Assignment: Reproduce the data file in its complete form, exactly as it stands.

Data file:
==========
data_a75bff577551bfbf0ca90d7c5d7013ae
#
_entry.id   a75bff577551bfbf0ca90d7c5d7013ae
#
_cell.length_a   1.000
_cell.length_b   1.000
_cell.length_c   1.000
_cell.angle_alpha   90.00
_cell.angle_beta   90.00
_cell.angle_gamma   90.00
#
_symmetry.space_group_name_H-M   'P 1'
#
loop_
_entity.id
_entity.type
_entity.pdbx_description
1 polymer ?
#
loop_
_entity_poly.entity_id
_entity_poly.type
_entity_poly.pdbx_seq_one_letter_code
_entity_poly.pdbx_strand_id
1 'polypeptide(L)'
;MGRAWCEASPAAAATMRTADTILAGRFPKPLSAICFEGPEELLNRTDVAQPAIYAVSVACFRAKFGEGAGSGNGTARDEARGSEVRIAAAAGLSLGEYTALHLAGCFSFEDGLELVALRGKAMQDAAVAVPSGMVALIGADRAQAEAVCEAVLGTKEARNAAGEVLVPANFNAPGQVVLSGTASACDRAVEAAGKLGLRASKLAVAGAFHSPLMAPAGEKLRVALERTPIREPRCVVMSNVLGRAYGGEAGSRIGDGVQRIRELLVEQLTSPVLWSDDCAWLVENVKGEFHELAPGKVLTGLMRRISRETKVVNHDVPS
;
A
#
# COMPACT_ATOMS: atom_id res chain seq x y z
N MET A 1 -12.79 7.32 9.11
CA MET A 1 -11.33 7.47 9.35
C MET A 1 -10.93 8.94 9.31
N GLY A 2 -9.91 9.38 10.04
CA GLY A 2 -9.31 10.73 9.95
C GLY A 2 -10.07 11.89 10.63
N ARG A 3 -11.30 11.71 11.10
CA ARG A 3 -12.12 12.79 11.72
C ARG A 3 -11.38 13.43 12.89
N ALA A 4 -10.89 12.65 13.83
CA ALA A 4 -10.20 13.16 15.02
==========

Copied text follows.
data_a75bff577551bfbf0ca90d7c5d7013ae
#
_entry.id   a75bff577551bfbf0ca90d7c5d7013ae
#
_cell.length_a   1.000
_cell.length_b   1.000
_cell.length_c   1.000
_cell.angle_alpha   90.00
_cell.angle_beta   90.00
_cell.angle_gamma   90.00
#
_symmetry.space_group_name_H-M   'P 1'
#
loop_
_entity.id
_entity.type
_entity.pdbx_description
1 polymer ?
#
loop_
_entity_poly.entity_id
_entity_poly.type
_entity_poly.pdbx_seq_one_letter_code
_entity_poly.pdbx_strand_id
1 'polypeptide(L)'
;MGRAWCEASPAAAATMRTADTILAGRFPKPLSAICFEGPEELLNRTDVAQPAIYAVSVACFRAKFGEGAGSGNGTARDEARGSEVRIAAAAGLSLGEYTALHLAGCFSFEDGLELVALRGKAMQDAAVAVPSGMVALIGADRAQAEAVCEAVLGTKEARNAAGEVLVPANFNAPGQVVLSGTASACDRAVEAAGKLGLRASKLAVAGAFHSPLMAPAGEKLRVALERTPIREPRCVVMSNVLGRAYGGEAGSRIGDGVQRIRELLVEQLTSPVLWSDDCAWLVENVKGEFHELAPGKVLTGLMRRISRETKVVNHDVPS
;
A
#
# COMPACT_ATOMS: atom_id res chain seq x y z
N MET A 1 -12.79 7.32 9.11
CA MET A 1 -11.33 7.47 9.35
C MET A 1 -10.93 8.94 9.31
N GLY A 2 -9.91 9.38 10.04
CA GLY A 2 -9.31 10.73 9.95
C GLY A 2 -10.07 11.89 10.63
N ARG A 3 -11.30 11.71 11.10
CA ARG A 3 -12.12 12.79 11.72
C ARG A 3 -11.38 13.43 12.89
N ALA A 4 -10.89 12.65 13.83
CA ALA A 4 -10.20 13.16 15.02